The Paris Wine Tasting of 1976 — known as the Judgment of Paris — was a wine competition organized in Paris on 24 May 1976 by Steven Spurrier, a British wine merchant, in which French judges carried out two blind tasting comparisons: one of top-quality Chardonnays and another of red wines (Bordeaux wines from France and Cabernet Sauvignon wines from California).
Julius Schnorr von Carolsfeld (26 March 1794 – 24 May 1872) was a German painter, associated with the Nazarene movement.
Kareem Michael McKenzie (born May 24, 1979) is an American football offensive tackle.
Kathi Kamen Goldmark (August 18, 1948 – May 24, 2012) was an American author, columnist, publishing consultant, radio and music producer, songwriter, and musician.
Sir Kenneth Sydney Jacobs KBE QC (5 October 1917 – 24 May 2015), Australian judge, was a Justice of the High Court of Australia.
Khorramshahr (خرمشهر, also romanized as Khurramshahr and slightly different spellings; also known in Arabic as المحمرة al-Muḥammarah) is a city in and the capital of Khorramshahr County, Khuzestan Province, Iran.
A kibbutz (קִבּוּץ /, lit. "gathering, clustering"; regular plural kibbutzim /) is a collective community in Israel that was traditionally based on agriculture.
The Kingdom of France (Royaume de France) was a medieval and early modern monarchy in Western Europe.
The Kingdom of Greece (Greek: Βασίλειον τῆς Ἑλλάδος) was a state established in 1832 at the Convention of London by the Great Powers (the United Kingdom, Kingdom of France and the Russian Empire).
The Kingdom of Italy (Regno d'Italia) was a state which existed from 1861—when King Victor Emmanuel II of Sardinia was proclaimed King of Italy—until 1946—when a constitutional referendum led civil discontent to abandon the monarchy and form the modern Italian Republic.
Klaas Carel Faber (20 January 1922 – 24 May 2012) was a convicted Dutch-German war criminal.
Cyril Knowlton Nash (November 18, 1927 – May 24, 2014) was a Canadian journalist, author and news anchor.
The Korean Martyrs were the victims of religious persecution against Catholic Christians during the 19th century in Korea.
Kosovo (Kosova or Kosovë; Косово) is a partially recognised state and disputed territory in Southeastern Europe that declared independence from Serbia in February 2008 as the Republic of Kosovo (Republika e Kosovës; Република Косово / Republika Kosovo).
Kozarac is a town in north-western Bosnia and Herzegovina, located in the Prijedor Municipality, near the city of Prijedor.
Kristopher Bruce "Kris" Draper (born May 24, 1971) is a Canadian former professional ice hockey player and current special assistant to the general manager of the Detroit Red Wings, the team which he played 17 seasons for during his 20-year National Hockey League (NHL) playing career.
Dame Kristin Ann Scott Thomas (born 24 May 1960) is a British actress.
Kurt Schork (January 24, 1947 – May 24, 2000) was an American reporter and war correspondent.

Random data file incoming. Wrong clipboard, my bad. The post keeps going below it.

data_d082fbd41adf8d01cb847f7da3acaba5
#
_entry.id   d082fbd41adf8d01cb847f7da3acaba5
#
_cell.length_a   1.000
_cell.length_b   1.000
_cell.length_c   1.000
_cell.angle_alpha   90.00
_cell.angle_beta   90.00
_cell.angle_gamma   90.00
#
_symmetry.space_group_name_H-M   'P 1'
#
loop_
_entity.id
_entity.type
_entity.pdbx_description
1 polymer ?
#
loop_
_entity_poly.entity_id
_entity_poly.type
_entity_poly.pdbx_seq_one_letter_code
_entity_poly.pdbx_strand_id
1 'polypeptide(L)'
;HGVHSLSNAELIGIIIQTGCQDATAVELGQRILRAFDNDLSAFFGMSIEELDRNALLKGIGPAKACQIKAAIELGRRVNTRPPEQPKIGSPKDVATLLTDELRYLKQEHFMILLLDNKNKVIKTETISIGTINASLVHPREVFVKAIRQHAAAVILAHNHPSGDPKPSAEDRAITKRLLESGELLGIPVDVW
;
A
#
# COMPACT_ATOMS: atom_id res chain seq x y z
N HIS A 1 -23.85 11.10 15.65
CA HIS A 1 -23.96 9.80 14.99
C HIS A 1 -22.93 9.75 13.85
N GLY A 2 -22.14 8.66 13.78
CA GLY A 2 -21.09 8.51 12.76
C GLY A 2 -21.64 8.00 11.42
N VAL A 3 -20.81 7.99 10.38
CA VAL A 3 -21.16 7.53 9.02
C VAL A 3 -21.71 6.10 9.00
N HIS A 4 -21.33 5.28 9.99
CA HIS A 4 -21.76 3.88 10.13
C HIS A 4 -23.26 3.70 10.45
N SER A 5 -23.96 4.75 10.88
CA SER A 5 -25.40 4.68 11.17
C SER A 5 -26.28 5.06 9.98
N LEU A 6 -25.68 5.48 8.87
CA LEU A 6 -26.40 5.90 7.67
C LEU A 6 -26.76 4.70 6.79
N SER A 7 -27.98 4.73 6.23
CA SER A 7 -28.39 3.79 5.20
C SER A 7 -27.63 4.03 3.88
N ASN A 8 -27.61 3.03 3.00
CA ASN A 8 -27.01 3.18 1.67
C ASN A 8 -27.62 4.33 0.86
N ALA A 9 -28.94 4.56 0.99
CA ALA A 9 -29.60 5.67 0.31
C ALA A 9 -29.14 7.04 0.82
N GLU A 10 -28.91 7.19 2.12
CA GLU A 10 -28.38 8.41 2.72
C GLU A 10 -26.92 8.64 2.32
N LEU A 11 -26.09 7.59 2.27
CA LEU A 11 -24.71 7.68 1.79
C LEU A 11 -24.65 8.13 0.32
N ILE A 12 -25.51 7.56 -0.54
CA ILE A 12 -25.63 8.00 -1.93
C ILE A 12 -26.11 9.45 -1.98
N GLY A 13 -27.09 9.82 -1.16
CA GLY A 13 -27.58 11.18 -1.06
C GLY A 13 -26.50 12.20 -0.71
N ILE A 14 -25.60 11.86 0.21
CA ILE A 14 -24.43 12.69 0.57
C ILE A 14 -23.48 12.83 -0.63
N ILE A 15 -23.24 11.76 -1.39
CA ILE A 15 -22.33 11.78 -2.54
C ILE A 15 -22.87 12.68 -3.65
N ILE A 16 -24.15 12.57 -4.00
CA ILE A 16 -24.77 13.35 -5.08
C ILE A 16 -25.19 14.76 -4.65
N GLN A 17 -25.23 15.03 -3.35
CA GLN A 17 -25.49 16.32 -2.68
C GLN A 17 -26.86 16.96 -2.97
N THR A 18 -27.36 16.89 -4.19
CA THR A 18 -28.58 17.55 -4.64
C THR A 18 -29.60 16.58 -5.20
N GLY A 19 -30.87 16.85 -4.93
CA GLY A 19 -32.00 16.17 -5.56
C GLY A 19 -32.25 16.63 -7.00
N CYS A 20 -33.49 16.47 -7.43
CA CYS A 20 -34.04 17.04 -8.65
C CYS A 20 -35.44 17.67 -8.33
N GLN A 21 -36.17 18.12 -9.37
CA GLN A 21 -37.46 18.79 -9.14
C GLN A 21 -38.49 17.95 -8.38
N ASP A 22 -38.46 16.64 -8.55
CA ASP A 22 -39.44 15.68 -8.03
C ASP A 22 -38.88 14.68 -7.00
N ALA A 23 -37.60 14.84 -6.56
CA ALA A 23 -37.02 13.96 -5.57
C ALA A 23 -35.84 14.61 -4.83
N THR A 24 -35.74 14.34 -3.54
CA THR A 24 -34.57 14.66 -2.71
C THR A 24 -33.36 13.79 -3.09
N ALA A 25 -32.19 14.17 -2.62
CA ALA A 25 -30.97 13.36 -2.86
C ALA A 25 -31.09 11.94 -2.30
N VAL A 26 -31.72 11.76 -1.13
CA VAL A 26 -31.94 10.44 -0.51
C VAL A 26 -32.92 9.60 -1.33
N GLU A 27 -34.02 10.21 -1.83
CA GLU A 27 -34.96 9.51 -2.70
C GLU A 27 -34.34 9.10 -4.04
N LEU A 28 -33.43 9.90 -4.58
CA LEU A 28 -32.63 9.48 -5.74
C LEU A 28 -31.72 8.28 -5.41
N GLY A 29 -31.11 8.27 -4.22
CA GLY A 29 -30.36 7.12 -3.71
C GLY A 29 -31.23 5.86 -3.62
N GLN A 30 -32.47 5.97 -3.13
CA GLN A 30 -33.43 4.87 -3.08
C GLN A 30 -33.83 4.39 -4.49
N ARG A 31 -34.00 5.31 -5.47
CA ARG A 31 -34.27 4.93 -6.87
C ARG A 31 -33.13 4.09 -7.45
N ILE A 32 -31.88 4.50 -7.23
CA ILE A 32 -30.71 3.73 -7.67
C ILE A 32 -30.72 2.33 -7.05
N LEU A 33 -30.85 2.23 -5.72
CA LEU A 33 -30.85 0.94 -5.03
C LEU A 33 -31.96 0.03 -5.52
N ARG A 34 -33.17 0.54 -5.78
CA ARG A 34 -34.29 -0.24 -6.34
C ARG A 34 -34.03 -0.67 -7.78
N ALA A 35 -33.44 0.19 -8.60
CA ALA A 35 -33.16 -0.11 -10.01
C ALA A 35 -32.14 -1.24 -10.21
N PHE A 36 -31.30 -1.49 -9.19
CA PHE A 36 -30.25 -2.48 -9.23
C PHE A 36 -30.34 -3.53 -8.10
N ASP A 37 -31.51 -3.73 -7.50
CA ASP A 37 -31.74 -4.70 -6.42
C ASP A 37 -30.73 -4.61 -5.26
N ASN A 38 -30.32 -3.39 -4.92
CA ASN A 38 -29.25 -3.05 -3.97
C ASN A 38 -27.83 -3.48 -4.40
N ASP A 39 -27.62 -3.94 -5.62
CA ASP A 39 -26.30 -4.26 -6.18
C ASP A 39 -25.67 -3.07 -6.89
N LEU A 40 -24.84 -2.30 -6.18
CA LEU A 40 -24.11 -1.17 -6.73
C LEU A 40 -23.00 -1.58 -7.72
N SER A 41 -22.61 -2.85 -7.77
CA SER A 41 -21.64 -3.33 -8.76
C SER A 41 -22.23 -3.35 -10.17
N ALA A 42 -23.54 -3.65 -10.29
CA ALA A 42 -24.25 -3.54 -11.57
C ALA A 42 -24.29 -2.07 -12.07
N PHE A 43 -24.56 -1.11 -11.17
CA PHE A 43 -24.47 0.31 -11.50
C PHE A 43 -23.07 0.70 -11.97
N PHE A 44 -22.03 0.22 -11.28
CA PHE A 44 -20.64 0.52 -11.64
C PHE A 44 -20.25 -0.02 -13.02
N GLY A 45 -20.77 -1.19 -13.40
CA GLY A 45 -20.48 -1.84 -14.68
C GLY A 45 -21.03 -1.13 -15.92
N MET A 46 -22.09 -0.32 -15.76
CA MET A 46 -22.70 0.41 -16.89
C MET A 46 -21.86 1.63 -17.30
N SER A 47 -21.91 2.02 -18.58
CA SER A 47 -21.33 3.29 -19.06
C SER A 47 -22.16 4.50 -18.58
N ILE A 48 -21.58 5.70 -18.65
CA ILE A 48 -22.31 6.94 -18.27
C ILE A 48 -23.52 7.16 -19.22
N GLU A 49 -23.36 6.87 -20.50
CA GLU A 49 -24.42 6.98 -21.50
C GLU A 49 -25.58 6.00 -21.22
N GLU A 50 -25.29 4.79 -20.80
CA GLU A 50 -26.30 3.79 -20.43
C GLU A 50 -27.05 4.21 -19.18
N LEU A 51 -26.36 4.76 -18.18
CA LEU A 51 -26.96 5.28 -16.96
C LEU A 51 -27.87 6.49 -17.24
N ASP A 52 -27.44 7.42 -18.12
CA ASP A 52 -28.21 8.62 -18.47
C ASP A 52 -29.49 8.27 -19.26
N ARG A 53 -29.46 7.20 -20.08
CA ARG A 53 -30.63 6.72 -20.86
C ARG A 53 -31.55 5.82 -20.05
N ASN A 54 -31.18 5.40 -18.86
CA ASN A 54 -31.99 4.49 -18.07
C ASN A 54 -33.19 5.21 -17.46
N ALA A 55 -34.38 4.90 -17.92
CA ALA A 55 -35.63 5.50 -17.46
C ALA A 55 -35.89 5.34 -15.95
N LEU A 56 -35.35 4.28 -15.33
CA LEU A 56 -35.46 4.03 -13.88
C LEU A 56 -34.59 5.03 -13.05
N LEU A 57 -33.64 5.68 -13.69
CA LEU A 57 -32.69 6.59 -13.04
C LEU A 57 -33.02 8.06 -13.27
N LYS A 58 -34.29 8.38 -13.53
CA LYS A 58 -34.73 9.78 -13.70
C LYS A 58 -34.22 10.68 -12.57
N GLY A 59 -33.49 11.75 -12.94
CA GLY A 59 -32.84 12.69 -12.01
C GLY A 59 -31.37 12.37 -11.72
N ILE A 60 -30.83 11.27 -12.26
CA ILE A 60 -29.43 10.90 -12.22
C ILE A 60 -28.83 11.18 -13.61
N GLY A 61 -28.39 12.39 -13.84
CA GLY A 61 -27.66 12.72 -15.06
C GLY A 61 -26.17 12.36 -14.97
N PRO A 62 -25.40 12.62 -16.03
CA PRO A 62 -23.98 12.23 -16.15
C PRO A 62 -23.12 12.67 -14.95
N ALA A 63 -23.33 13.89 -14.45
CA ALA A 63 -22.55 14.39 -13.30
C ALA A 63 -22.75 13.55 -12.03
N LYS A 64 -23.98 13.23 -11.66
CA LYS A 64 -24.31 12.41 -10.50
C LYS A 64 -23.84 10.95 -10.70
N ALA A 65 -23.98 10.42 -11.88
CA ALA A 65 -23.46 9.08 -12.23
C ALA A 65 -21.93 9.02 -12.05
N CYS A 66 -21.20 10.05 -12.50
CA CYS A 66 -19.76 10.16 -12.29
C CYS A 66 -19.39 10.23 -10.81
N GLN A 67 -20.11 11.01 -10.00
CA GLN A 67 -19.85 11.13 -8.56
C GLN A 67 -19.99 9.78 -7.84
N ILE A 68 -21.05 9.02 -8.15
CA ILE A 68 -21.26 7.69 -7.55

Lambert Simnel (c. 1477 – c. 1525) was a pretender to the throne of England.
Vice Admiral Lancelot Ernest Holland, CB (13 September 1887 – 24 May 1941) commanded the British force in the Battle of the Denmark Strait in May 1941 against the German battleship ''Bismarck''.
Lanfranc (1005 1010 – 24 May 1089) was a celebrated Italian jurist who renounced his career to become a Benedictine monk at Bec in Normandy. He served successively as prior of Bec Abbey and abbot of St Stephen in Normandy and then as archbishop of Canterbury in England, following its Conquest by William the Conqueror. He is also variously known as (Lanfranco di Pavia), (Lanfranc du Bec), and (Lanfrancus Cantuariensis).
Larry Ernest Blackmon (born May 24, 1956) is the lead singer and founder frontman of the funk and R&B band Cameo.
Lee Rich (December 19, 1918 – May 24, 2012) was an American film and television producer, who won the 1973 Outstanding Drama Series Emmy award for The Waltons as the producer.
Leiden University Library is a library founded in 1575 in Leiden, Netherlands.
Lenin's Mausoleum (formerly Lenin's & Stalin's Mausoleum (1953-1961)) (p), also known as Lenin's Tomb, situated in Red Square in the centre of Moscow, is a mausoleum that currently serves as the resting place of Soviet leader Vladimir Lenin.
Leon Trotsky (born Lev Davidovich Bronstein; – 21 August 1940) was a Russian revolutionary, theorist, and Soviet politician.
The Liberation of Khorramshahr (آزادسازی خرمشهر Āzādsāzi-ye Khorramshahr) was the Iranian recapture of the port city of Khorramshahr from the Iraqis on 24 May 1982, during the Iran–Iraq War.
The Lieutenant Governor of Newfoundland and Labrador is the viceregal representative in Newfoundland and Labrador of the, who operates distinctly within the province but is also shared equally with the ten other jurisdictions of Canada, as well as the other Commonwealth realms and any subdivisions thereof, and resides predominantly in oldest realm, the United Kingdom.
Lilli Palmer (born Lilli Marie Peiser; 24 May 1914 – 27 January 1986) was a German actress and writer.
Lillian Evelyn Moller Gilbreth (May 24, 1878 – January 2, 1972) was an American psychologist, industrial engineer, consultant, and educator who was an early pioneer in applying psychology to time-and-motion studies.
Lionel Pretoria Conacher, MP (May 24, 1900 – May 26, 1954), nicknamed "The Big Train", was a Canadian athlete and politician.
This is a list of mayors of Detroit, Michigan.
Elizabeth McColgan-Nuttall (née Lynch; born 24 May 1964) is a Scottish former middle-distance and long-distance track and road-running athlete.
The United Kingdom Local Government Act 1988 was famous for introducing the controversial Section 28 into law.
The pattern of local government in England is complex, with the distribution of functions varying according to the local arrangements.
The London Conference of 1832 was an international conference convened to establish a stable government in Greece.